As I said in week 7, I have a strong tendency to end up the lead in projects and work situations, even if I’m actively trying not to. I like to lead discussions and hear ideas from people, I’m confident in my own abilities, and I love to help others, and that just lends itself to a leadership position.

b. I see myself as a leader – 5, strongly agree.

My confidence in myself as a leader has strongly risen as the semester has progressed, largely (but not solely) due to this class. I still know that I might not always have the best solutions and prefer to implement more of a team leadership atmosphere, but I’m comfortable being a leader and I am confident that, in most situations, I’m good at it.

c. If I had to describe myself to others, I would use the word “leader” – 2 disagree.

I still believe that describing yourself as a leader in so many words is a little pretentious. I think if someone asked me “Are you a leader?” I would say yes (see question 1) but I wouldn’t say “I’m a leader” like I would say “I’m a reader” in regular conversation.

d. I prefer being seen by others as a leader – 4, agree

I still have a preference for being seen as a leader rather than a follower, but I realize that there isn’t anything wrong with being a follower.

3. What are three actionable steps (SMART Goals) that you will take in the next six months in order to improve your own leadership?

  1. I will create a spreadsheet of goals, both personal, academic, and professional, that I can use to motivate others and give anyone I might be in a group or project with a clear goal to work toward.
  2. I’m going to create a list of my strengths and weaknesses as a leader, and from there try to improve on the weaknesses without compromising the strengths.
  3. At the end of the semester (so soon) I’m going to ask my groups for feedback about my leadership qualities, and get a better idea of what I’m good at and what I need to work on, so that I can apply that information going forward.


Blog Post 15

Blog Post 13, Dec. 6th 2015




Although it’s difficult to say with 100% certainty that Cleopatra was a good example of multicultural leadership since she lived so long ago, I’m confident that she fits the bill because, according to BBC, she ruled Egypt with success and also worked well with the Roman military to secure the rule of Egypt. I’m not well versed in either of those countries or their cultural attitudes toward leadership, but I am sure they were very different and that politically navigating within each would require an extensive understanding of each culture and its values, and how to apply them to a leadership situation.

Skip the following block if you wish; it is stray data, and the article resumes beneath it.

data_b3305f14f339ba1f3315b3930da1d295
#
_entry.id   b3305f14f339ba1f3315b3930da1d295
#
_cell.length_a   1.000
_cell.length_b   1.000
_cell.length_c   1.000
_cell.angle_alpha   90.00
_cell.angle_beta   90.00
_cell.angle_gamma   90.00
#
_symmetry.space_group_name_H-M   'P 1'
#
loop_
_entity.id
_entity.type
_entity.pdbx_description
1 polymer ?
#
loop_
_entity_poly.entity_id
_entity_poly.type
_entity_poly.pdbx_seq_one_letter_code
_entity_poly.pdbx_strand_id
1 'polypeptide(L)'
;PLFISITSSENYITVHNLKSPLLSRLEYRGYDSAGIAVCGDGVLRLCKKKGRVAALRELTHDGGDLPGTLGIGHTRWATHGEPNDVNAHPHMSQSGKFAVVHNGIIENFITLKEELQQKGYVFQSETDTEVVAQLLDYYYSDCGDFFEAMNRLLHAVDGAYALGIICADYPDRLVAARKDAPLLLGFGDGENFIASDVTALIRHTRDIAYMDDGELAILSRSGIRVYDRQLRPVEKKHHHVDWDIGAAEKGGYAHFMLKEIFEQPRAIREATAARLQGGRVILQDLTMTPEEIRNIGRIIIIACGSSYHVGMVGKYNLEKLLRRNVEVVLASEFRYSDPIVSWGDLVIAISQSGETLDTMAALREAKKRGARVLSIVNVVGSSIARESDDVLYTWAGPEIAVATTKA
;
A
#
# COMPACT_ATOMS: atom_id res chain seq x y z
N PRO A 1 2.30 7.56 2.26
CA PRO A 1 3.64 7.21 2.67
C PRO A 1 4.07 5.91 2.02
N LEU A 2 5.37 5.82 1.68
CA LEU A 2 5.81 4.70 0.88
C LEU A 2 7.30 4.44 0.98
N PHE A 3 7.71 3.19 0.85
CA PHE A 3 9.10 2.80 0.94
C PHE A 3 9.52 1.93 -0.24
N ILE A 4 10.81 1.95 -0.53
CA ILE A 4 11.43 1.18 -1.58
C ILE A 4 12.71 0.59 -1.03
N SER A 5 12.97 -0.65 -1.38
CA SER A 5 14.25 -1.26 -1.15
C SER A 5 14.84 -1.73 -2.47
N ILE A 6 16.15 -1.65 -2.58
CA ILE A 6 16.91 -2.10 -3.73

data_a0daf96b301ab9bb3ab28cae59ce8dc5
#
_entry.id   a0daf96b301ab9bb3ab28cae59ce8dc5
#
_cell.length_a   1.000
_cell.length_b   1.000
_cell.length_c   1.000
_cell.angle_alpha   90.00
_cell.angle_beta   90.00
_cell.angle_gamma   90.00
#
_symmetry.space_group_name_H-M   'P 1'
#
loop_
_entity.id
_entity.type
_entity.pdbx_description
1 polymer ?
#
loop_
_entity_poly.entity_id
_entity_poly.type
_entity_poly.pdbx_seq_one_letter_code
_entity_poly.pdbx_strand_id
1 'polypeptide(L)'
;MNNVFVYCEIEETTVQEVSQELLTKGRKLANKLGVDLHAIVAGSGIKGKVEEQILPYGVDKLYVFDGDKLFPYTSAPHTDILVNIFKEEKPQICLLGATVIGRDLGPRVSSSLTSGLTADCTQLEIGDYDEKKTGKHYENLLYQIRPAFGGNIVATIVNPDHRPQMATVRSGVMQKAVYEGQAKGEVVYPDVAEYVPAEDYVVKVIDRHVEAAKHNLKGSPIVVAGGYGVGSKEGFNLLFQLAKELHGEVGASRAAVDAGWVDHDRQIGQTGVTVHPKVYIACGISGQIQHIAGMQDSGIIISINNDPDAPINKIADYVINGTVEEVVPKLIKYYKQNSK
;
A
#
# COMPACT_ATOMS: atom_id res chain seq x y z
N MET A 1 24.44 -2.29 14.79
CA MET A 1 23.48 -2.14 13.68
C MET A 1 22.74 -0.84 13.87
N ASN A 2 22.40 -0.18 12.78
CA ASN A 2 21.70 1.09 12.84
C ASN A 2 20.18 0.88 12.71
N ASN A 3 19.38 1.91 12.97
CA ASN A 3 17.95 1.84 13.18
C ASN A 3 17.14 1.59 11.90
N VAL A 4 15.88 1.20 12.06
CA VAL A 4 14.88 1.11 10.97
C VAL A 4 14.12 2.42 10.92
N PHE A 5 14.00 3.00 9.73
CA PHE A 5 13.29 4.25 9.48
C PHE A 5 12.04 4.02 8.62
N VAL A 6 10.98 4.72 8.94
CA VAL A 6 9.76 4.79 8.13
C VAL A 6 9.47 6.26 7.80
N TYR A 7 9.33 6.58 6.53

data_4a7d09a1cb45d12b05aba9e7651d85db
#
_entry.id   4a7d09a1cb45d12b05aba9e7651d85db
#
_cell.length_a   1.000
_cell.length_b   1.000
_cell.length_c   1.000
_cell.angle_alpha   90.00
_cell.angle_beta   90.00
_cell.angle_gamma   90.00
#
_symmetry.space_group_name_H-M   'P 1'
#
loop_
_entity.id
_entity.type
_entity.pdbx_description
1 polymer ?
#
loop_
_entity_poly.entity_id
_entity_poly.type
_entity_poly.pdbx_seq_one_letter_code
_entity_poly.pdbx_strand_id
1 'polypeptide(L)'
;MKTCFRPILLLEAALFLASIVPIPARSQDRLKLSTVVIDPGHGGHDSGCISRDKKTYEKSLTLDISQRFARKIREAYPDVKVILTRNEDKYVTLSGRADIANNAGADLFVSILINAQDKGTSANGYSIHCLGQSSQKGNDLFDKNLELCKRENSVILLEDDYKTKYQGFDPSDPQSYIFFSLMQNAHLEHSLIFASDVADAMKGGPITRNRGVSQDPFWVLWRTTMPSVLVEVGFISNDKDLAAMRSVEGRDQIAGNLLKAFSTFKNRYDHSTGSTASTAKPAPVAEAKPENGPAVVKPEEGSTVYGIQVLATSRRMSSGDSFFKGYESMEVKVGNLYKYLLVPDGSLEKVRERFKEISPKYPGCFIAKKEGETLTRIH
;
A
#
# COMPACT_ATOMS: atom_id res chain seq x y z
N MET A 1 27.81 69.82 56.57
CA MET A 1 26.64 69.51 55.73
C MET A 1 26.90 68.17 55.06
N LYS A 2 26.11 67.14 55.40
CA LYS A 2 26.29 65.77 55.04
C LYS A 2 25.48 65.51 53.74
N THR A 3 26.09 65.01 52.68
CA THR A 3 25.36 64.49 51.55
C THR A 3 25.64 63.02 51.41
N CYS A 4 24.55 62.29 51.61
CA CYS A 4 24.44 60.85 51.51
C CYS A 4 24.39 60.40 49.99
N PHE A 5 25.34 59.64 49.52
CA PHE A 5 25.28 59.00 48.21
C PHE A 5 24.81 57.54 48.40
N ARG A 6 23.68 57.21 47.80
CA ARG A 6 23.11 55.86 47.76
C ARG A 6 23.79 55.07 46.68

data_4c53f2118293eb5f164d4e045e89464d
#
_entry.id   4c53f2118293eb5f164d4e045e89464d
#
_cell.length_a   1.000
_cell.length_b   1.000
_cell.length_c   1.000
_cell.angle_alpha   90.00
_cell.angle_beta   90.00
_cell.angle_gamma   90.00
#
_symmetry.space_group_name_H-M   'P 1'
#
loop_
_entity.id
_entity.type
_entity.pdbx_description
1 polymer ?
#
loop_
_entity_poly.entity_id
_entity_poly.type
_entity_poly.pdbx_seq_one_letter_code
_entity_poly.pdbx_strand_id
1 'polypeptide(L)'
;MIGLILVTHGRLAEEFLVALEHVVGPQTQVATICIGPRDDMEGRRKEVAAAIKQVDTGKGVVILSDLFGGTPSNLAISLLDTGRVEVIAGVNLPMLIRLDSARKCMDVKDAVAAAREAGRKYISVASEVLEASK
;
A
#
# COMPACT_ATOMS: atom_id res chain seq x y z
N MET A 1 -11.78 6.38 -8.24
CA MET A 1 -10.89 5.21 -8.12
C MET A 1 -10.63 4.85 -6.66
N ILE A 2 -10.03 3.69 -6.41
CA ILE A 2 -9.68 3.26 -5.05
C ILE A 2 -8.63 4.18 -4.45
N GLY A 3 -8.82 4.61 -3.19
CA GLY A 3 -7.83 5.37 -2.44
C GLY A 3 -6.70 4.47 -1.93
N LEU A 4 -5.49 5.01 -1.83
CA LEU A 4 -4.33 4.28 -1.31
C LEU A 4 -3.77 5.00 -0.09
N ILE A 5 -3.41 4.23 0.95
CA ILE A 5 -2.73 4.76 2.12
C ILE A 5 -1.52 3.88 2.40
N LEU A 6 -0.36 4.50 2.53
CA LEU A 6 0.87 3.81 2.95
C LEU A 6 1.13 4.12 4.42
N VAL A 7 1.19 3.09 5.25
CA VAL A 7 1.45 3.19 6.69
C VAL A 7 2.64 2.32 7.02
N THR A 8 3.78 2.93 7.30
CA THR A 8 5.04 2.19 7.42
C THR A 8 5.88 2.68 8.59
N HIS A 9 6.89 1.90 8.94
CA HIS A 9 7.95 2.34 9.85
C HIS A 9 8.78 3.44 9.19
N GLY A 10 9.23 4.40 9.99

The society I had in mind while answering these questions was RIT.

Uncertainty Avoidance: 3.5

Power Distance: 3.5

Institutional Collectivism: 3

In-group Collectivism: 7

Gender Egalitarianism: 4

Assertiveness: 5.5

Future Orientation: 5.5

Performance Orientation: 6.5

Humane Orientation: 4.5


a. Do you agree or disagree with the results? Why?

I do agree that RIT fits at least most of these results. I think it fits that uncertainty avoidance is low, since RIT stresses innovation and ingenuity so much. We are definitely encouraged to respect our leaders, but American society was built on questioning the establishment and I think that’s reflected still in the authoritative systems we’ve built; however, students still are far removed from professors in the amount of power they hold over things such as their grades, hence the low but not nonexistent power distance score. America as a whole is known for its emphasis on the individual and assertiveness, so the low institutional collectivism and assertiveness scores are no surprise. In college, doing well in order to plan for the future tends to be the primary purpose, so we have high future and performance orientations. We are alright at being considerate of others, but still primarily focus on ourselves and our own success, which makes sense with the middling humane orientation score.

Gender egalitarianism is a subject that I’m very passionate about, but I don’t want to get into it too much here. Suffice it to say that I don’t think it’s as high as it should be. Women are starting to be more encouraged to obtain higher education, but men still tend to hold higher status. It’s frustrating.

The high in-group collectivism score might be biased around the people I spend my time with who all have highly educated, successful parents, and take pride in that.

b. How does the knowledge of culture affect your definition of leadership, if at all? 

Culture is universal and affects all aspects of life, especially the way we interact with each other. In order to reflect the importance of culture to leadership in my (now rather lengthy) definition, I’m going to make the following changes:

Leadership is when a person or team has the knowledge, skills, drive, adaptability, and vision to successfully take initiative, whether they choose to or have it thrust upon them, to inspire and empower followers from all cultures and backgrounds to develop their skills, grow, and work with the group to achieve a common goal.

c. How does the knowledge of culture affect how you see yourself as a leader, if at all?

It doesn’t make me feel more or less of a leader, but it is another thing to keep in mind when making leadership decisions or actions. Hastings (2007) mentions that the best way to be inclusive in a multicultural workforce is t0 “Listen to different points of view, communicate in an open, give-and-take fashion, and welcome new ideas.” Since this is the way I try to conduct myself regardless of the situation, I’m sure that my newfound awareness of the cultural differences when it comes to leadership will only help me be a better leader.

d. What cultural characteristics do you need to display to be a better leader?

I think that, in order to become a better leader, I need to get better at identifying my own culture and how it affects the way I behave, both in leadership situations and in my regular daily life. I consider myself very tolerant of other beliefs and customs, but as Northouse says, everyone has a little bit of an ethnocentric bend to them, whether it is conscious or not. I need to improve the way I evaluate my actions from a cultural standpoint. I also need to get better at having conversations about culture with those from different backgrounds, because the more I know, the better.

Blog Post 13, Dec. 6th 2015